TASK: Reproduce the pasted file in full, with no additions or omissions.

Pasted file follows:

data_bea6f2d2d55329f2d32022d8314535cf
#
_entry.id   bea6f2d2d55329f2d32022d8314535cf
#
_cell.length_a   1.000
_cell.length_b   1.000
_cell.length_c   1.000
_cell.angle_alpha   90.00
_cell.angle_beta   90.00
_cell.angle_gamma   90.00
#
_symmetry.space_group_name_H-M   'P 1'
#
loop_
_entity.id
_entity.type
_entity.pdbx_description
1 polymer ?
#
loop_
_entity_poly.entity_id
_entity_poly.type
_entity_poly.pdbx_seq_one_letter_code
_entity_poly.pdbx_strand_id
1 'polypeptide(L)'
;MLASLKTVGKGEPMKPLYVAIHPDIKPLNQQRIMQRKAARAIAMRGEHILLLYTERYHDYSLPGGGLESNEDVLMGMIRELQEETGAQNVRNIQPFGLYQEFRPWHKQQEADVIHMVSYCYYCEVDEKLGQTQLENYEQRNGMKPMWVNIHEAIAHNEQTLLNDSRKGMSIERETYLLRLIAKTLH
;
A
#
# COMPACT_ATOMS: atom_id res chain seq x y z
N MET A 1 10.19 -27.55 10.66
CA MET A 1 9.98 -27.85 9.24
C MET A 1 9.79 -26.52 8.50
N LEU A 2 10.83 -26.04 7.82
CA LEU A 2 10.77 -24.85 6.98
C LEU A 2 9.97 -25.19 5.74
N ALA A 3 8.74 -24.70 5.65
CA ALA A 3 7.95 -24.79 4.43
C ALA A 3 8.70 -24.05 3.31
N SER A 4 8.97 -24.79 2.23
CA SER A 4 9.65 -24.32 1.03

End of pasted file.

data_bea6f2d2d55329f2d32022d8314535cf
#
_entry.id   bea6f2d2d55329f2d32022d8314535cf
#
_cell.length_a   1.000
_cell.length_b   1.000
_cell.length_c   1.000
_cell.angle_alpha   90.00
_cell.angle_beta   90.00
_cell.angle_gamma   90.00
#
_symmetry.space_group_name_H-M   'P 1'
#
loop_
_entity.id
_entity.type
_entity.pdbx_description
1 polymer ?
#
loop_
_entity_poly.entity_id
_entity_poly.type
_entity_poly.pdbx_seq_one_letter_code
_entity_poly.pdbx_strand_id
1 'polypeptide(L)'
;MLASLKTVGKGEPMKPLYVAIHPDIKPLNQQRIMQRKAARAIAMRGEHILLLYTERYHDYSLPGGGLESNEDVLMGMIRELQEETGAQNVRNIQPFGLYQEFRPWHKQQEADVIHMVSYCYYCEVDEKLGQTQLENYEQRNGMKPMWVNIHEAIAHNEQTLLNDSRKGMSIERETYLLRLIAKTLH
;
A
#
# COMPACT_ATOMS: atom_id res chain seq x y z
N MET A 1 10.19 -27.55 10.66
CA MET A 1 9.98 -27.85 9.24
C MET A 1 9.79 -26.52 8.50
N LEU A 2 10.83 -26.04 7.82
CA LEU A 2 10.77 -24.85 6.98
C LEU A 2 9.97 -25.19 5.74
N ALA A 3 8.74 -24.70 5.65
CA ALA A 3 7.95 -24.79 4.43
C ALA A 3 8.70 -24.05 3.31
N SER A 4 8.97 -24.79 2.23
CA SER A 4 9.65 -24.32 1.03